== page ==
Mystery Space Object May Be Ejected Black Hole

Then again, the strange body could be a rare type of supernova or an oddball "midsize" black hole—more massive than black holes born when single stars explode but "lighter" than the supermassive ones at the centers of galaxies.

"All three of those [options] are exotic and have something peculiar to them," said study co-author Peter Jonker, an astronomer with the Netherlands Institute for Space Research in Utrecht.

Off-center Black Holes Wanted

Jonker and his colleagues found the mystery object while on the hunt for off-center supermassive black holes that are thought to form when two galaxies merge. (Related: "Colossal Four-Galaxy Collision Discovered.")

Most, if not all, galaxies are thought to have supermassive black holes at their cores. Recent computer simulations suggest that when two galaxies merge, so do their central black holes.

But the newly formed black hole combo "actually receives a kick" from gravitational forces generated by the galactic merger, Jonker said. The kick, according to the models, "launches this newly formed black hole out of the center of the galaxy." (See "Hundreds of 'Rogue' Black Holes May Roam Milky Way.")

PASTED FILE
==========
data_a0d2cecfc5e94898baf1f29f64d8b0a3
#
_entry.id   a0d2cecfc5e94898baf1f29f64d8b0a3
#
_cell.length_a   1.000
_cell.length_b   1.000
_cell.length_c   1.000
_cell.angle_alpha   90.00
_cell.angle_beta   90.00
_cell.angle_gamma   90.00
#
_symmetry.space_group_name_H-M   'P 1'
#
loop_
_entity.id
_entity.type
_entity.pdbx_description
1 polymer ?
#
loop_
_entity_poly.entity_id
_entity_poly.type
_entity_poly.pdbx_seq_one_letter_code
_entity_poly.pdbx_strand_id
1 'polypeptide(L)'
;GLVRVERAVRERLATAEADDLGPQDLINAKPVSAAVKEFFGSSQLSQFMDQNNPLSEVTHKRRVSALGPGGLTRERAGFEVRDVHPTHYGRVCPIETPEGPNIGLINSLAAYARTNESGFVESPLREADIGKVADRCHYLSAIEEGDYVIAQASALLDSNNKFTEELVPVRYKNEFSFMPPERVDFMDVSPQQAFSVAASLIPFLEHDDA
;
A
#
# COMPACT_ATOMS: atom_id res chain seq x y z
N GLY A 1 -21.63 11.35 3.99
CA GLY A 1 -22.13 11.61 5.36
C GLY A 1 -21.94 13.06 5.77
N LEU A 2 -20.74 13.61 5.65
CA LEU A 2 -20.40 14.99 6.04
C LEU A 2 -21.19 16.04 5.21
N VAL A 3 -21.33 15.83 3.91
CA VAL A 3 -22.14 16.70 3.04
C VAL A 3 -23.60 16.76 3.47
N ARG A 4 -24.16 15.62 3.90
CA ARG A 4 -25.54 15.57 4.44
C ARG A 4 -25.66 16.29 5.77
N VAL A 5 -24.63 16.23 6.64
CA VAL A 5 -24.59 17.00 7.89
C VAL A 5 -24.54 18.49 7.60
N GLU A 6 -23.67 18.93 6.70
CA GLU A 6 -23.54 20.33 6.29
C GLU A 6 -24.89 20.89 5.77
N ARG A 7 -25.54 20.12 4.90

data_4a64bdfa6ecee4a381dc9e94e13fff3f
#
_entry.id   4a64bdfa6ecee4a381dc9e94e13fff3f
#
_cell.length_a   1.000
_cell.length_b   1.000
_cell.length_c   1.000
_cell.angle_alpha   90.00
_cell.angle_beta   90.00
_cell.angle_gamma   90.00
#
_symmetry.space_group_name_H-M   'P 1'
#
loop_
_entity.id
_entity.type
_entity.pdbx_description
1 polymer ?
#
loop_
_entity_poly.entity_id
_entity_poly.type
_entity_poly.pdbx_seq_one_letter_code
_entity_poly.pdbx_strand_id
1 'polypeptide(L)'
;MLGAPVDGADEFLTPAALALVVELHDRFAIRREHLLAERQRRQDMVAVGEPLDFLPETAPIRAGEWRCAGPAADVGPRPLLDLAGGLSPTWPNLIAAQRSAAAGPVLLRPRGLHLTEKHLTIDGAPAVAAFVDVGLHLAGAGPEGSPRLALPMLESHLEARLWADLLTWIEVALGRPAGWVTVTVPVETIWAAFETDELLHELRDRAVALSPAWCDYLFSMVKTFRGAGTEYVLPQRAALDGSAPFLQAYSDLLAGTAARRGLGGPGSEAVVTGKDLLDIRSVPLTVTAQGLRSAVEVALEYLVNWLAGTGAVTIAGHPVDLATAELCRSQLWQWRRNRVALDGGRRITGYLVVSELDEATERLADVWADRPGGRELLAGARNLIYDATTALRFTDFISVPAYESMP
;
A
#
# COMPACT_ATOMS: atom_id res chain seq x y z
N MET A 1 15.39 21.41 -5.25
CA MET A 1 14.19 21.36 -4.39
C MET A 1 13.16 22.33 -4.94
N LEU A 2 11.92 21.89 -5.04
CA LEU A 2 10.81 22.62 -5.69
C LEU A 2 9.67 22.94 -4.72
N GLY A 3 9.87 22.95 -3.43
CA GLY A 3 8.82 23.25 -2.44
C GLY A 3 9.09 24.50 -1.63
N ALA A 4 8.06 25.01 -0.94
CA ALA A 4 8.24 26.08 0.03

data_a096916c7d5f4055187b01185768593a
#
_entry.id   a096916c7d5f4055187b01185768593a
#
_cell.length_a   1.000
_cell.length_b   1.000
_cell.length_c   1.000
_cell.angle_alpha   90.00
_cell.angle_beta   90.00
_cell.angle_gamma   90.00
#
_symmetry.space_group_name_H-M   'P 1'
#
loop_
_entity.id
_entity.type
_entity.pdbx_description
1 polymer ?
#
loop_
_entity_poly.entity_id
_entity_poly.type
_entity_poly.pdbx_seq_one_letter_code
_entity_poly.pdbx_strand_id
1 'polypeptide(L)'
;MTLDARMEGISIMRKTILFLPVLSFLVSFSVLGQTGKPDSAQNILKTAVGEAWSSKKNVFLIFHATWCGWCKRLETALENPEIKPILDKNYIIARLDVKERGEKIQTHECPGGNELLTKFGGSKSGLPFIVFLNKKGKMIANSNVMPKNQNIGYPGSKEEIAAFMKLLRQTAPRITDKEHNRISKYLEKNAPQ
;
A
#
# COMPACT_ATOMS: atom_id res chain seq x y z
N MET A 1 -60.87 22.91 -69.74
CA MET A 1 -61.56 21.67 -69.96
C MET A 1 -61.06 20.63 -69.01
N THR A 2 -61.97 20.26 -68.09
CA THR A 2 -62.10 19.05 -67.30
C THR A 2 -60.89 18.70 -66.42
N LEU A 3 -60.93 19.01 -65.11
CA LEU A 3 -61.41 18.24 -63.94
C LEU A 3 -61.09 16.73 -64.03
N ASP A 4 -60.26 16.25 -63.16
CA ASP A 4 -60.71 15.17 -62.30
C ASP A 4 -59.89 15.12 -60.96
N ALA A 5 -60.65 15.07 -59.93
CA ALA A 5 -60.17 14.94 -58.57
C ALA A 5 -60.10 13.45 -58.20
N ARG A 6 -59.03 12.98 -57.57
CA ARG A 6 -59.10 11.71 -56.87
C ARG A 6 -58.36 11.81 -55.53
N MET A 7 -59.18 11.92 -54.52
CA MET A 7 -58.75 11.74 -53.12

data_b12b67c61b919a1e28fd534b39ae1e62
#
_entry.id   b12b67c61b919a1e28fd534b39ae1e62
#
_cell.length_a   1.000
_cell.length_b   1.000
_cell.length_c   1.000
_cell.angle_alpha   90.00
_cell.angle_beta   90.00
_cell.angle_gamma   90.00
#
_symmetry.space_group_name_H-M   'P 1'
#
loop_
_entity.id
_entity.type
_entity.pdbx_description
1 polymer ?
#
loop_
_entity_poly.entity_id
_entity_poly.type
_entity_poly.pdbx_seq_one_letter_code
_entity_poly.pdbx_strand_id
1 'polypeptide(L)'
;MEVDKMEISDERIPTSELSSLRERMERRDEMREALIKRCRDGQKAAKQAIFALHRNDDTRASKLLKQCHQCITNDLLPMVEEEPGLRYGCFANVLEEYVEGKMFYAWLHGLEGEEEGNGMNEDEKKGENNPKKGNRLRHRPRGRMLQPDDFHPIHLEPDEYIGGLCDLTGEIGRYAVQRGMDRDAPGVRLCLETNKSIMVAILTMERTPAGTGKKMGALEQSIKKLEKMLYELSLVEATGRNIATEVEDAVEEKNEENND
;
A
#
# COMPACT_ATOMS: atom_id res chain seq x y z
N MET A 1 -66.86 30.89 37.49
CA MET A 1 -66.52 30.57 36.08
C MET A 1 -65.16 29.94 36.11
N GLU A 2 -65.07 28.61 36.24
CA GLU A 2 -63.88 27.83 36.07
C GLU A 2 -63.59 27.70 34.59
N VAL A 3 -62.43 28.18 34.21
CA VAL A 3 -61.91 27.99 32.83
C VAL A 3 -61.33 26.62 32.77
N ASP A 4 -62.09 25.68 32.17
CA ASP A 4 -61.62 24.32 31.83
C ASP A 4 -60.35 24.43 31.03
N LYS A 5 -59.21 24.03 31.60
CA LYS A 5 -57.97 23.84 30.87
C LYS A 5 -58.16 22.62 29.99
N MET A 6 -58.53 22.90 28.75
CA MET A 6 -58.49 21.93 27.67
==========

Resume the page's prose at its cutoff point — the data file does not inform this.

Sorting through archived data from the Chandra X-ray Observatory, the team found an interesting candidate in a galaxy half a billion light years away from Earth. The extremely bright x-ray object is about ten thousand light-years from its galactic center.

Based on the Chandra data, however, the astronomers couldn't rule out the possibility that the newfound object actually lies behind the galaxy in question.

So the team compared their x-ray information with archived optical data from the Hubble Space Telescope. They found that the mystery object emits a bright blue light in visible wavelengths. (See NASA astronomer's picks for the top Hubble pictures of the past 20 years.)


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